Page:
My jaw dropped, and I haven’t quite got it off the ground yet!
Animals on a farm offer a never ending variety of surprises and adventures! I’m not normally a huge fan of surprises. However, we had a weird and very cool surprise today.
It actually started with an un-cool surprise. We woke to find six sheep out of their fencing. A strong wind had blown the electric net into a post and shorted it out. So, we headed out for an early morning ovine rodeo.
I’ve talked about our giant dogs before. They’re great with farm animals. They’ve been allowed to interact with chickens, pigs, turkeys, and sheep. They’ve never been aggressive to any of the animals. When I feed the birds in the evening, they station themselves at the coop doors and make sure there are no escapees. The only animal we’ve had issues with is Finnbarr the bum-biting horse. He’s grabbed both dogs. He never leaves a mark, but they give him a wide berth!
Our dogs are Irish Wolf Hounds. They’re a sighthound breed and although they were originally bred for hunting wolves and deer, they’re typically used for racing now. We use them to make us happy (and give potential bad guys a fright). These are well over 100-pound dogs, but they’re the most gentle creatures I know. We tease that my big male is a ‘cat person’. He loves cats, and it isn’t unusual to see him rubbing heads with the farm cats.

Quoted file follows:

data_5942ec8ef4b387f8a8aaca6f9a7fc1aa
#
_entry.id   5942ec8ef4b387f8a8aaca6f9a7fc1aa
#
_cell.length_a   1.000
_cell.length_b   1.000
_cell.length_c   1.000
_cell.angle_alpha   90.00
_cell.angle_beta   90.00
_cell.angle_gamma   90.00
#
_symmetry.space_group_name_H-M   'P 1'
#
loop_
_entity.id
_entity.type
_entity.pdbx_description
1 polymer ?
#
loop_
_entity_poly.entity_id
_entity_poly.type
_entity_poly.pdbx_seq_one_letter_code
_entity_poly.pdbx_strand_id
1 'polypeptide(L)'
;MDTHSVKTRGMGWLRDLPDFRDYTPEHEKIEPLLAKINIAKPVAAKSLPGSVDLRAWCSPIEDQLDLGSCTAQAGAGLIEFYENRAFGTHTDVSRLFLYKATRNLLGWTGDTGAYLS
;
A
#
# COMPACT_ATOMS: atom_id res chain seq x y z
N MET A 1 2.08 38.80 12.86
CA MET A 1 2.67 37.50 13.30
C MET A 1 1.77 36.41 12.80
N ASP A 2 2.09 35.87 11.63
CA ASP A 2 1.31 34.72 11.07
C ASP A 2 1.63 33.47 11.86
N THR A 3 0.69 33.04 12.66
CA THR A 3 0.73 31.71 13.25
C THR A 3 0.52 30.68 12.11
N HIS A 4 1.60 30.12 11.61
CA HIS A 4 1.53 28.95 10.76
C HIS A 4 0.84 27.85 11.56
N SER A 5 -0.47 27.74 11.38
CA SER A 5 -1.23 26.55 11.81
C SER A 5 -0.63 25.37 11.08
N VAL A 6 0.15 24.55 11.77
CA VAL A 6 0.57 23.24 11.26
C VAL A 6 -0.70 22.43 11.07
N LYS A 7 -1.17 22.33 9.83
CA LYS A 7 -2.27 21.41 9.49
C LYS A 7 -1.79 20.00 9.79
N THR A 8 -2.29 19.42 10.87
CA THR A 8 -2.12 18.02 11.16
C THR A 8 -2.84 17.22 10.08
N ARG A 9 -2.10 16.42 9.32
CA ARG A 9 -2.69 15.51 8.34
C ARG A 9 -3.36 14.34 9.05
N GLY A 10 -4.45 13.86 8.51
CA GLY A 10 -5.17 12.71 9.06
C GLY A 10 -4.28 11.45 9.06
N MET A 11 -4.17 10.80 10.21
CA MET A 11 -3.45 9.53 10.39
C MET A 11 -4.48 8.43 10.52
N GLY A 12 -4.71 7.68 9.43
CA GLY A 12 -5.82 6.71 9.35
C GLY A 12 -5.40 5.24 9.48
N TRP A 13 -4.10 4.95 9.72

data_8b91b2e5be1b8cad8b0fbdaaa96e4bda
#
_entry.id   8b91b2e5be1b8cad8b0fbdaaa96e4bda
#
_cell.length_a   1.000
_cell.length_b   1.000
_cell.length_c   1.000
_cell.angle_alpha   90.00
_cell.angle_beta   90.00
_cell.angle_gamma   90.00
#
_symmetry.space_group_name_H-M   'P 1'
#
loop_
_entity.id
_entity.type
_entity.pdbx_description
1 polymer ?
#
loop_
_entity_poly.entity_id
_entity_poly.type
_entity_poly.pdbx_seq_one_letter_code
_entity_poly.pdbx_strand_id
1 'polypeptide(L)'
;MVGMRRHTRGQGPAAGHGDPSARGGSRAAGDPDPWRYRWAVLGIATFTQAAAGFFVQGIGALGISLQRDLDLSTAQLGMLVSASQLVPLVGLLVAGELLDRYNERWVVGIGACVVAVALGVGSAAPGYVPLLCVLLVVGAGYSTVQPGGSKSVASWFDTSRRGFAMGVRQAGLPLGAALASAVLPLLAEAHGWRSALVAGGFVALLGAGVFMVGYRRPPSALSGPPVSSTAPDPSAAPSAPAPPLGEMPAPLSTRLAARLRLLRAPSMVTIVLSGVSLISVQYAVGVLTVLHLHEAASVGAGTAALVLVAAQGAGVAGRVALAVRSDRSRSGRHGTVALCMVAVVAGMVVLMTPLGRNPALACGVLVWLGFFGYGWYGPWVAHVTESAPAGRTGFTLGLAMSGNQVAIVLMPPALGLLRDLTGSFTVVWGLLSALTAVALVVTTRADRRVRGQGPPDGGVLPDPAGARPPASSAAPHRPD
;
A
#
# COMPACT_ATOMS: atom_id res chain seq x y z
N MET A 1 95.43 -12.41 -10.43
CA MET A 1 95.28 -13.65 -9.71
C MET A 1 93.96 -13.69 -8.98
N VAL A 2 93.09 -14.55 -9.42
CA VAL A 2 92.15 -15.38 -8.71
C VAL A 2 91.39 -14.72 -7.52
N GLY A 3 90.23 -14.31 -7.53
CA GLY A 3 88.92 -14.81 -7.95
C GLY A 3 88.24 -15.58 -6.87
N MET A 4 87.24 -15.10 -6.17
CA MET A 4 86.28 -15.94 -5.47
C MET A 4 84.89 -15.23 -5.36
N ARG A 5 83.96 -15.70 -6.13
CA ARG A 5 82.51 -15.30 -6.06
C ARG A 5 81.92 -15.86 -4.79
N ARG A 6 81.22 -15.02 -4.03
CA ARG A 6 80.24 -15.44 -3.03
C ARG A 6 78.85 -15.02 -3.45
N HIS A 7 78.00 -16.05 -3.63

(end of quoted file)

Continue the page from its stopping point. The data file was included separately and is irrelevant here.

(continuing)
As good as the dogs are with animals, we always close them up when the sheep get out. We didn’t want the dogs to scare the sheep into running farther afield or even onto the road. The dogs are very well behaved, but if our male thinks I’m in danger he won’t leave my side. He is the ultimate gentle giant protector. The female loves to run, but will obey if I send her to the porch. Remember, these dogs are not herding dogs or livestock guardian dogs.
This morning, while we were trying to round up our escaped convicts, Jonah (unaware of the ongoing rodeo) let the dogs out. Cathal, the big male, wandered out, looked around, relieved himself, and took up a seat to watch the hilarity ensue. However, our female came closer. Maeve sat and watched what we were doing. Then, as I circled around to edge the sheep closer to their pen, I saw a flash of movement beside me.
It was the dog! She came around me and neatly cut off the sheep. She drove them back to their pen as effectively as any trained border collie I’ve ever seen. When they were in, she looked at me with a self-satisfied grin and plopped down at my feet. I was staring in shock! About that time, Grace shouted to catch my attention. She was pointing and telling me she could see a lamb that had gotten separated from mom and was still outside the fencing.
I hollered back that I would get it, but before I could move, the dog was back on her feet loping gently toward the lamb. The lamb started to run, but wolfies are racing dogs for a reason: they are FAST! Maeve looped around the lamb, put on a burst of speed, and turned the lamb back to the pen. She neatly drove that lamb back to mom, turned on her heels, and came back to my feet. All this without any instruction!
Of our dogs, Cathal has always been my favorite. That’s fair, because, I’m his favorite too. Maeve is very sweet, but she’s higher energy and slightly goofy. She’s more the kid’s dog than Liam’s and mine. However, I developed a whole new respect for her goofy little brain. We now have proof that she’s, at least, smarter than a sheep! That in itself was a pleasant surprise! I’m just kidding, but she did reveal better brains and instincts than I’ve ever given her credit for! That is the kind of surprise we like!
Do you use dogs to work you livestock? Have your furry friends surprised you lately? Please, leave a comment below and share your story!